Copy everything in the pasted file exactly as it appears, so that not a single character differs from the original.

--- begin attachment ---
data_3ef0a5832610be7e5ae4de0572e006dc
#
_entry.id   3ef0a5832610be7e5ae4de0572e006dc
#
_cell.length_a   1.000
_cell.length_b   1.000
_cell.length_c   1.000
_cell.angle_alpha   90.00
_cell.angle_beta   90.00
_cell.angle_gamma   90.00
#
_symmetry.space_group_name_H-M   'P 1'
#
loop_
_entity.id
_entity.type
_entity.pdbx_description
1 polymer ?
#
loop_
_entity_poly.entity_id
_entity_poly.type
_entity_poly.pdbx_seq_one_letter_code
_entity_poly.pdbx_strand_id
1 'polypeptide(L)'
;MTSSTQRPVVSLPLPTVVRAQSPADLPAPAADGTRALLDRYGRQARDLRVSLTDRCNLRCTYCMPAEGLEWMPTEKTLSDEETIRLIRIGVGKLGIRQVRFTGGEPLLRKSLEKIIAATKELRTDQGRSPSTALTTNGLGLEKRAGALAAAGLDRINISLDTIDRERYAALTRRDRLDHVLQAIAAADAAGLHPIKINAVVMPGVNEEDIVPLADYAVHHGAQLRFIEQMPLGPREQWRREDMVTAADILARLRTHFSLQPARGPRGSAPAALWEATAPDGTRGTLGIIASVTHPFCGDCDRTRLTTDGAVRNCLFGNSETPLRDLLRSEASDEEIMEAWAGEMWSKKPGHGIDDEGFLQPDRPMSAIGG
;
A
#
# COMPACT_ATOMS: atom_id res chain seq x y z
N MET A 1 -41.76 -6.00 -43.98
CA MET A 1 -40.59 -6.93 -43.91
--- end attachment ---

data_3ef0a5832610be7e5ae4de0572e006dc
#
_entry.id   3ef0a5832610be7e5ae4de0572e006dc
#
_cell.length_a   1.000
_cell.length_b   1.000
_cell.length_c   1.000
_cell.angle_alpha   90.00
_cell.angle_beta   90.00
_cell.angle_gamma   90.00
#
_symmetry.space_group_name_H-M   'P 1'
#
loop_
_entity.id
_entity.type
_entity.pdbx_description
1 polymer ?
#
loop_
_entity_poly.entity_id
_entity_poly.type
_entity_poly.pdbx_seq_one_letter_code
_entity_poly.pdbx_strand_id
1 'polypeptide(L)'
;MTSSTQRPVVSLPLPTVVRAQSPADLPAPAADGTRALLDRYGRQARDLRVSLTDRCNLRCTYCMPAEGLEWMPTEKTLSDEETIRLIRIGVGKLGIRQVRFTGGEPLLRKSLEKIIAATKELRTDQGRSPSTALTTNGLGLEKRAGALAAAGLDRINISLDTIDRERYAALTRRDRLDHVLQAIAAADAAGLHPIKINAVVMPGVNEEDIVPLADYAVHHGAQLRFIEQMPLGPREQWRREDMVTAADILARLRTHFSLQPARGPRGSAPAALWEATAPDGTRGTLGIIASVTHPFCGDCDRTRLTTDGAVRNCLFGNSETPLRDLLRSEASDEEIMEAWAGEMWSKKPGHGIDDEGFLQPDRPMSAIGG
;
A
#
# COMPACT_ATOMS: atom_id res chain seq x y z
N MET A 1 -41.76 -6.00 -43.98
CA MET A 1 -40.59 -6.93 -43.91